A force block 10 of aluminum is adapted to rest on the base adjacent die 6. Vertical surface 11 of force block 10 corresponds generally to the contour to be given the outer surface of flange 2. The force block is relatively wide and dimensioned to fit loosely between the die and outer flange 13 of the base member, and may be positioned generally by locating pin 12. The assembled relationship can best be seen by reference to FIGS. 3 and 4.- Generally it is preferred to provide a steel strip 14 disposed along the outer edge 15 of the force block between this edge and flange 13.

When workpiece 1 is disposed on die 6 with the flange 2 alongside surface 8 of the die, force block 10 is urged against flange 2 by means of wedges 18 which fit between strip 14 and flange 13 of the base. These wedges are driven in sufliciently to bring surface 11 of the force block into firm engagement with the outer surface of flange 2 of the workpiece. However, this force will usually be insufficient to bend the flange in a manner which will remove the warpage and distortions which have been imparted thereto. Even if it did so the flange would spring back as soon as released because it would not have been permanently given the contour of the die. The relationship of the force block to the workpiece is illustrated in the enlarged showing of FIG. 6 Where the initial position of force block engaging the flange may be seen in solid lines. As may be seen in this FIGURE the bottom portion of the flange is warped so as to stand out from surface 8 of the die despite the fact that the force block firmly engages the outer edges of the flange because of the force of the wedges thereagainst.

When the workpiece is so engaged by the force block and the die the top portion thereof, that is portion 2 of the workpiece, is likewise clamped in position. To this end, a plate 20, which may be of aluminum of appreciable thickness and formed to generally the contour of the die, is disposed over the workpiece having been aligned by means of pins 21 fitting in openings 22 in plate 20. Bars 24 are disposed over plate each of these bars being provided with two notches 25 in one side thereof. The bars are received within tabs 27 and 23 which are suitably fixed to the base such as by welding. The notches 25 receive the upper portion of tabs when the bars are in place in this manner, and wedges 30 are driven between the bars and the top of plate 20. In this manner the workpiece is firmly gripped and urged against the die.

The entire assembly is then inserted in an oven 31 as shown in FIG. 5. This may be an ordinary gas-fired oven having burners 32 and flue 33. The jig assembly is located in chamber 34 above the burners, closed off by door 35. The temperature within the oven chamber 34 is maintained at a temperature generally in the range of from 700 F. to 1050 F. For a typical example the assembly is maintained in an oven at 800 F. for a period of two hours. When the assembly is brought to such a temperature the aluminum force block 10, having a higher coeflicient of thermal expansion than steel base 4, will expand relative to the base between flange 13 of the base and flange 3 of the workpiece. This exerts a force against the workpiece so as to urge the flange into intimate contact with surface 8 of the die. This may be seen by the position illustrated in phantom in FIG. 6. Note that the aluminum force block has grown in size relative to the base due to the elevation in temperature so that it assumes a position causing the flange to intimately engage surface 8 of the die. At the same time aluminum plate 20 will expand sufficiently to urge surface 3 of the workpiece into intimate contact with upper surface 7 of the die.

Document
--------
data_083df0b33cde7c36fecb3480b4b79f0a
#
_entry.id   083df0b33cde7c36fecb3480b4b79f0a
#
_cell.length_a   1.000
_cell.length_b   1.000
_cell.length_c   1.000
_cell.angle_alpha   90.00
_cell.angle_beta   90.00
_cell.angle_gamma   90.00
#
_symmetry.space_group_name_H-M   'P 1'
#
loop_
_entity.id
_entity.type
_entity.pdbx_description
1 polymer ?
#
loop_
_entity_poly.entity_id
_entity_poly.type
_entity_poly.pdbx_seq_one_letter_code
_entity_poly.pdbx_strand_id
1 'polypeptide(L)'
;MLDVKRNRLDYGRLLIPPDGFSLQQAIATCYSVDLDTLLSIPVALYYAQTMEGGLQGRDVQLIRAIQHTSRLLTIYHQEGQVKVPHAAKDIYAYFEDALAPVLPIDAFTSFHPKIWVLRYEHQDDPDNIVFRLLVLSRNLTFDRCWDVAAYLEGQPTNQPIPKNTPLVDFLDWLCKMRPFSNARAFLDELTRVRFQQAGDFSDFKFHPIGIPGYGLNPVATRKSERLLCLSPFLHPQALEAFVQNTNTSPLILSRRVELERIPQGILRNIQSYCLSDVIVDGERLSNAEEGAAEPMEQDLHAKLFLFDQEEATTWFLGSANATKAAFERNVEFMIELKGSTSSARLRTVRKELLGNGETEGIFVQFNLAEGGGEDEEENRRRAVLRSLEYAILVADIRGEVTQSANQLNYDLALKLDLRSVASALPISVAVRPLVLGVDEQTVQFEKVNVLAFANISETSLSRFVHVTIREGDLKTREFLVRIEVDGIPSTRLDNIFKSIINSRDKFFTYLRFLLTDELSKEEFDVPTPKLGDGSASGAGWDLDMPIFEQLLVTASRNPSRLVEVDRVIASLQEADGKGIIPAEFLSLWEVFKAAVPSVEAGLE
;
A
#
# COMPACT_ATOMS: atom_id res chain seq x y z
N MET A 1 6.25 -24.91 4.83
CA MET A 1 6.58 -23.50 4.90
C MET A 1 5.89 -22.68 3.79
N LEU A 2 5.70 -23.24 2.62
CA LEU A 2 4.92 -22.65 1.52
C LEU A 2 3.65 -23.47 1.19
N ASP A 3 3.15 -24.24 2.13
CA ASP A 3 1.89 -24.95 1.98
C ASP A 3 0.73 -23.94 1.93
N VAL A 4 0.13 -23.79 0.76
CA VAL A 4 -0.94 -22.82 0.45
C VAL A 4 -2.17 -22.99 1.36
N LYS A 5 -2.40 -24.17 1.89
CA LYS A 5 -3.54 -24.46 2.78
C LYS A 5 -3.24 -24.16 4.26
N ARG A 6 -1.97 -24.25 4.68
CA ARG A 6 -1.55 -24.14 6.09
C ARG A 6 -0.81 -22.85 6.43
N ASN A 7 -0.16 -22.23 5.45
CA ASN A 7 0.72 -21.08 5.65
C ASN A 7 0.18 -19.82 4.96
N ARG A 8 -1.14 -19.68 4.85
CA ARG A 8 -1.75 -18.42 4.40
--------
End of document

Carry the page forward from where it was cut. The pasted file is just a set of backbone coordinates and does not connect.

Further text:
When in this temperature range the aluminum reaches a semiplastic state so that any irregularities or inconsistencies between the surface 11 of the force block and the die are compensated for. Thus, it is not necessary to hold surface 11 to an exact contour and it is even pos sible to form aluminum block 10 by casting it against die 6, giving surface 11 approximately the same configuration as surface 8 of the die without compensating for the thickness of the flange of the workpiece.

The temperature range from 700 F. to 1050 F. is within the stress relieving range of the titanium part. The resistance of the titanium to forming is lowered at this temperature and it will more readily retain a contour which is imparted to it. Thus when force block 10 and plate 20 bear against the titanium workpiece with a relatively high force by virtue of the expansion of these members, the titanium will yield so as to intimately engage the die and after a period of time will be permanently given the contour of the die even upon subsequent cooling. This is in effect a creep forming of the titanium workpiece at an elevated temperature.

After the specified period at the elevated temperature the assembly is removed from the oven and allowed to air cool. It is possible to disassemble the elements even at the higher temperature without losing the contour or physical properties of the titanium workpiece. At around 500 the parts may be quenched. It will be found that the titanium workpiece is given exactly the contour desired and no spring back will be encountered.

The exact temperature to which the workpiece is raised and the time which it is maintained at the temperature will vary with the size and shape of the part. Obviously a thicker part will require longer in an oven and perhaps a higher oven temperature in order to achieve a thorough heating. Thus in many cases a workpiece may be maintained at as much as 1000 F. for an hour and a half. The maximum time for which any appreciable forming which will impart a permanent contour to the titanium workpiece is for most examples at around thirty minutes. The workpiece may be maintained at the elevated temperature for long periods of time without damage to the part but, of course, the minimum time is preferred from a production standpoint.

It is obvious that it would be as feasible to simultaneously form and stress relieve the workpiece as it is to first stress relieve and then form by the device of this invention. In many instances it is merely more convenient to run large batches of parts through a big oven for a brief stress relieving period followed by forming in the manner described on individual jigs for longer periods of time.